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A Breath of Fresh Air: The Barbizon School

Gemeentemuseum Den Haag has one of the Netherlands’ largest collections of 19th-century graphic art, including many prints by the most important representatives of the Barbizon School: Theodore Rousseau, Jean-François Millet, Jean-Baptiste Corot and Jean-François Daubigny. A selection of 45 prints of the finest landscapes and a small number of portraits will be shown in the museum’s Berlage Room.

In the mid-19th century a group of young artists settled in the French village of Barbizon, close to the forest of Fontainebleau, just outside Paris. There, taking a fresh look at the world, they painted the simple rural life, free of all academic convention. Their practice of painting ‘en plein air’, in the open air, enhanced the realism of their work.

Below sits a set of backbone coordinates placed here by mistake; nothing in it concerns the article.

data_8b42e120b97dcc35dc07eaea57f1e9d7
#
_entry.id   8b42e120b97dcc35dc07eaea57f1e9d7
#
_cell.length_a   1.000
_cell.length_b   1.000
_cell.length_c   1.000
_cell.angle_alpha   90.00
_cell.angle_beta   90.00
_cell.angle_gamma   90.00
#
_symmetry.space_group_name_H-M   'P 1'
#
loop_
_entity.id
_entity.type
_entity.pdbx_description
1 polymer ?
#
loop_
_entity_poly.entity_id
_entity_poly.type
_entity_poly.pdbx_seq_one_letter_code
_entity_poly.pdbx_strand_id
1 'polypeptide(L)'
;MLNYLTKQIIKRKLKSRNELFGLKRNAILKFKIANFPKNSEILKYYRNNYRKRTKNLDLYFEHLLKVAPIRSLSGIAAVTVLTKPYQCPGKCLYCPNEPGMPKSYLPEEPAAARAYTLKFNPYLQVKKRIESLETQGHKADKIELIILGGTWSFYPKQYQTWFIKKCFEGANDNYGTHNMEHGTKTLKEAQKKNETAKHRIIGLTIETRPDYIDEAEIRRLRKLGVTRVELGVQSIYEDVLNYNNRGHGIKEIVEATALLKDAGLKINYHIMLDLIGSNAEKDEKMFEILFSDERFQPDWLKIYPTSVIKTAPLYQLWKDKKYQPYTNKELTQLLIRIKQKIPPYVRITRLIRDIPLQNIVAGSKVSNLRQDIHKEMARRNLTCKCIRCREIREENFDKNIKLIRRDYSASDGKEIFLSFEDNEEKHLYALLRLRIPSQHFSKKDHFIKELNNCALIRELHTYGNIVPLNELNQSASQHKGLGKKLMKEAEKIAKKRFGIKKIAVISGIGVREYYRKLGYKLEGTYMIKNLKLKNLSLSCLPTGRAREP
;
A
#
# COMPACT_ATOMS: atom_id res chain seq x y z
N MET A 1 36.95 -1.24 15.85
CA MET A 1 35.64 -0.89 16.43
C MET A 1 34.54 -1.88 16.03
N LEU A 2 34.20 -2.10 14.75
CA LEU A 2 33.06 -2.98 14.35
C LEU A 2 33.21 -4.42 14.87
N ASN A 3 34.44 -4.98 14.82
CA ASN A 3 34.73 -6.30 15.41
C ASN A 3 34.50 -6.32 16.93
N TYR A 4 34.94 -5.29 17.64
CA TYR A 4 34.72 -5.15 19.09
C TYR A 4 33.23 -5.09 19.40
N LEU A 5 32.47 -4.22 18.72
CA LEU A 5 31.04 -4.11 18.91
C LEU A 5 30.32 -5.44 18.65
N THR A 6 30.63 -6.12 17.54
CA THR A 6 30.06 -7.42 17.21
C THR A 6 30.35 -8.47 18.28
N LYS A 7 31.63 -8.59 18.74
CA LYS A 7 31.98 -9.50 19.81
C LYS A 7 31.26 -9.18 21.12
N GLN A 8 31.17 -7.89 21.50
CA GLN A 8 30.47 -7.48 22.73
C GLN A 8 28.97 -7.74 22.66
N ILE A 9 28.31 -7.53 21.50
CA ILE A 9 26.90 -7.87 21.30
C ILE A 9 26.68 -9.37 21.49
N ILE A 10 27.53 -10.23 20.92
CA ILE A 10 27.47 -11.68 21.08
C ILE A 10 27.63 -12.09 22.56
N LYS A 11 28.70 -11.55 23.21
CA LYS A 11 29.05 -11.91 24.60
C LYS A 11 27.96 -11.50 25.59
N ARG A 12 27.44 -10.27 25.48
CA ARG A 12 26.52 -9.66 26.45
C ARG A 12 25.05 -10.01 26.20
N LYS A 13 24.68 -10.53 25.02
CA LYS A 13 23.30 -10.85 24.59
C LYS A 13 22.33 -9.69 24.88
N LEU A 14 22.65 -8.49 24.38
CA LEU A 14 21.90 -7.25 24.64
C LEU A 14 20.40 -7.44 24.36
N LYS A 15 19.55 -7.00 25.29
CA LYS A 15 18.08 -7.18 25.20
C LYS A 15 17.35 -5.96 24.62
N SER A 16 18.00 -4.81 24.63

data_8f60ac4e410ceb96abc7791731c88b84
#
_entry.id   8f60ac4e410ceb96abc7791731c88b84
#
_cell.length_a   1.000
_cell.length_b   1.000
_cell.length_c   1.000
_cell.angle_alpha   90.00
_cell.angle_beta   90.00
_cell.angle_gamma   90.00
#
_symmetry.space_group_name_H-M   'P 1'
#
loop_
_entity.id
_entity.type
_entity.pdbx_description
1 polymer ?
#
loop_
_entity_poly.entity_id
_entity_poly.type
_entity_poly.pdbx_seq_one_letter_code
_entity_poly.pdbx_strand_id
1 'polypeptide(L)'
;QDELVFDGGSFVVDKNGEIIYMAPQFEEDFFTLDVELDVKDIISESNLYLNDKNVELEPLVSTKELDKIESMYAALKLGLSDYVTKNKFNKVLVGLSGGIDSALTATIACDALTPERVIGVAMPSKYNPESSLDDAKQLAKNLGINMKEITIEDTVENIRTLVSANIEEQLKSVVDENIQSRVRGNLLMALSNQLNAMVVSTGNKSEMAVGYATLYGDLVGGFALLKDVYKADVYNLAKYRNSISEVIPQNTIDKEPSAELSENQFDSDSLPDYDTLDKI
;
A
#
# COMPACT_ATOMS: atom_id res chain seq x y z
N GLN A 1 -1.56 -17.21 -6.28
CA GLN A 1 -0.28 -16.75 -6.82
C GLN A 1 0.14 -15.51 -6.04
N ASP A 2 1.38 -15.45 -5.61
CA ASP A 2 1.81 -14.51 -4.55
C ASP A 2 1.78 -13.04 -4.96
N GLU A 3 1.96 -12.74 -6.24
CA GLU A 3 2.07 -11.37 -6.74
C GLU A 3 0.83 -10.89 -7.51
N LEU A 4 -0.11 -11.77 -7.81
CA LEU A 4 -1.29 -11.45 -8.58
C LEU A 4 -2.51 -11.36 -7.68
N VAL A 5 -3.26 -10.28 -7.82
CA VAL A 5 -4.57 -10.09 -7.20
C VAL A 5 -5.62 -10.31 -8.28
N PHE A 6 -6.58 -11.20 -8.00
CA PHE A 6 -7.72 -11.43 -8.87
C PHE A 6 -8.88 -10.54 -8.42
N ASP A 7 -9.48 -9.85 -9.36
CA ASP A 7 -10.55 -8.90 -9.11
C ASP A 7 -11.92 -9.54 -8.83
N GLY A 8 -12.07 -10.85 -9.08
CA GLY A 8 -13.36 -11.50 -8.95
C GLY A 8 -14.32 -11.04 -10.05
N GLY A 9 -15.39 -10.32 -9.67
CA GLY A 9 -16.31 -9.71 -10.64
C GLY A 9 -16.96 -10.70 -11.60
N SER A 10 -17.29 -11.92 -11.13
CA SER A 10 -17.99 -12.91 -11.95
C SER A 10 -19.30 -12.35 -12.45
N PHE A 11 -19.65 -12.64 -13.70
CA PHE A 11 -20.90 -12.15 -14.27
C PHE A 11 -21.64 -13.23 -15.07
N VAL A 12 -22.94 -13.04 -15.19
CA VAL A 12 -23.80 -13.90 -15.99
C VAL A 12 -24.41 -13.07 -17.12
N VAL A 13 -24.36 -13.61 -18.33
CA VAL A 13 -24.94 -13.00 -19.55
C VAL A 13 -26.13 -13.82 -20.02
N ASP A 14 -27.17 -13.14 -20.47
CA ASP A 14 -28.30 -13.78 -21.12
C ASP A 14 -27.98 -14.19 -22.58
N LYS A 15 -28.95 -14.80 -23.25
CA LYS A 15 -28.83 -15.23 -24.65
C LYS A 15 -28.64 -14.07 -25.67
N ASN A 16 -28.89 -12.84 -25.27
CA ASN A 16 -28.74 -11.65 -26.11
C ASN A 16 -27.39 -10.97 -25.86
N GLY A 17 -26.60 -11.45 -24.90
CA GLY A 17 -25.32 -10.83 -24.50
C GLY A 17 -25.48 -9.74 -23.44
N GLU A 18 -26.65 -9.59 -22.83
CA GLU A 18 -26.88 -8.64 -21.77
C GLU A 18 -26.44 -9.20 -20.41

In the years that followed the Barbizon School became an important role model for artists from all over Europe. The quiet village of Barbizon turned into an international artists’ colony, where artists from the Netherlands, Germany, Sweden, Britain, Belgium and even the United States went to paint the landscape as Rousseau and Millet had done. The painters of the Hague School and German artist Max Liebermann also regarded the Barbizon School as an important source of inspiration. Liebermann, whose work will be on display at the Gemeentemuseum at the same time, in a major retrospective, was for example a big fan of Millet.

Relevant research areas: Western Europe, 19th Century, Etching

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